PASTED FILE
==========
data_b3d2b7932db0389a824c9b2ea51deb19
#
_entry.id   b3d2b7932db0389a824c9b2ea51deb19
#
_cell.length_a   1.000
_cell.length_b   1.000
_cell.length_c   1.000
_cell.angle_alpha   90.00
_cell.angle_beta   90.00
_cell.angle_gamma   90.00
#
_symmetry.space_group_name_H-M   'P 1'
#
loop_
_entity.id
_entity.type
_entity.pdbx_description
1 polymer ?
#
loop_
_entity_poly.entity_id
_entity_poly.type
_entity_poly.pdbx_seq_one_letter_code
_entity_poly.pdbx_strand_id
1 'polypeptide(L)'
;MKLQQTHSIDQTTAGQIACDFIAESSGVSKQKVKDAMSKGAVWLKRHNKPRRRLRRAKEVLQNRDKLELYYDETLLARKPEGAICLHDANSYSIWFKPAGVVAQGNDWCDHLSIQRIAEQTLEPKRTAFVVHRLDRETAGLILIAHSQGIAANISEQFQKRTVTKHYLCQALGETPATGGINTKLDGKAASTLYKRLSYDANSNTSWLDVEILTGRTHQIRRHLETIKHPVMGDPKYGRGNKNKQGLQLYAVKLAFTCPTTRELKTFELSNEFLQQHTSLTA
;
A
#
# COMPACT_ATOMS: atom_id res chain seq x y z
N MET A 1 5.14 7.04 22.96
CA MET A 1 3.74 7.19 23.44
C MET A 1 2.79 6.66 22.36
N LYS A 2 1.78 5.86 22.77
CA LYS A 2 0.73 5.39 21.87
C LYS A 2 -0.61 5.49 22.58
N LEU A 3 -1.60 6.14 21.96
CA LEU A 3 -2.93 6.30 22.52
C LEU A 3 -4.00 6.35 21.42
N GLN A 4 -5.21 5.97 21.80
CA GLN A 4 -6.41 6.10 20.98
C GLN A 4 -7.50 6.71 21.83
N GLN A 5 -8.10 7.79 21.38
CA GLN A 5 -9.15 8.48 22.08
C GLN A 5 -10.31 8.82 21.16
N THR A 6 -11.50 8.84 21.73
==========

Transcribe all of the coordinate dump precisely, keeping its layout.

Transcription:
data_b3d2b7932db0389a824c9b2ea51deb19
#
_entry.id   b3d2b7932db0389a824c9b2ea51deb19
#
_cell.length_a   1.000
_cell.length_b   1.000
_cell.length_c   1.000
_cell.angle_alpha   90.00
_cell.angle_beta   90.00
_cell.angle_gamma   90.00
#
_symmetry.space_group_name_H-M   'P 1'
#
loop_
_entity.id
_entity.type
_entity.pdbx_description
1 polymer ?
#
loop_
_entity_poly.entity_id
_entity_poly.type
_entity_poly.pdbx_seq_one_letter_code
_entity_poly.pdbx_strand_id
1 'polypeptide(L)'
;MKLQQTHSIDQTTAGQIACDFIAESSGVSKQKVKDAMSKGAVWLKRHNKPRRRLRRAKEVLQNRDKLELYYDETLLARKPEGAICLHDANSYSIWFKPAGVVAQGNDWCDHLSIQRIAEQTLEPKRTAFVVHRLDRETAGLILIAHSQGIAANISEQFQKRTVTKHYLCQALGETPATGGINTKLDGKAASTLYKRLSYDANSNTSWLDVEILTGRTHQIRRHLETIKHPVMGDPKYGRGNKNKQGLQLYAVKLAFTCPTTRELKTFELSNEFLQQHTSLTA
;
A
#
# COMPACT_ATOMS: atom_id res chain seq x y z
N MET A 1 5.14 7.04 22.96
CA MET A 1 3.74 7.19 23.44
C MET A 1 2.79 6.66 22.36
N LYS A 2 1.78 5.86 22.77
CA LYS A 2 0.73 5.39 21.87
C LYS A 2 -0.61 5.49 22.58
N LEU A 3 -1.60 6.14 21.96
CA LEU A 3 -2.93 6.30 22.52
C LEU A 3 -4.00 6.35 21.42
N GLN A 4 -5.21 5.97 21.80
CA GLN A 4 -6.41 6.10 20.98
C GLN A 4 -7.50 6.71 21.83
N GLN A 5 -8.10 7.79 21.38
CA GLN A 5 -9.15 8.48 22.08
C GLN A 5 -10.31 8.82 21.16
N THR A 6 -11.50 8.84 21.73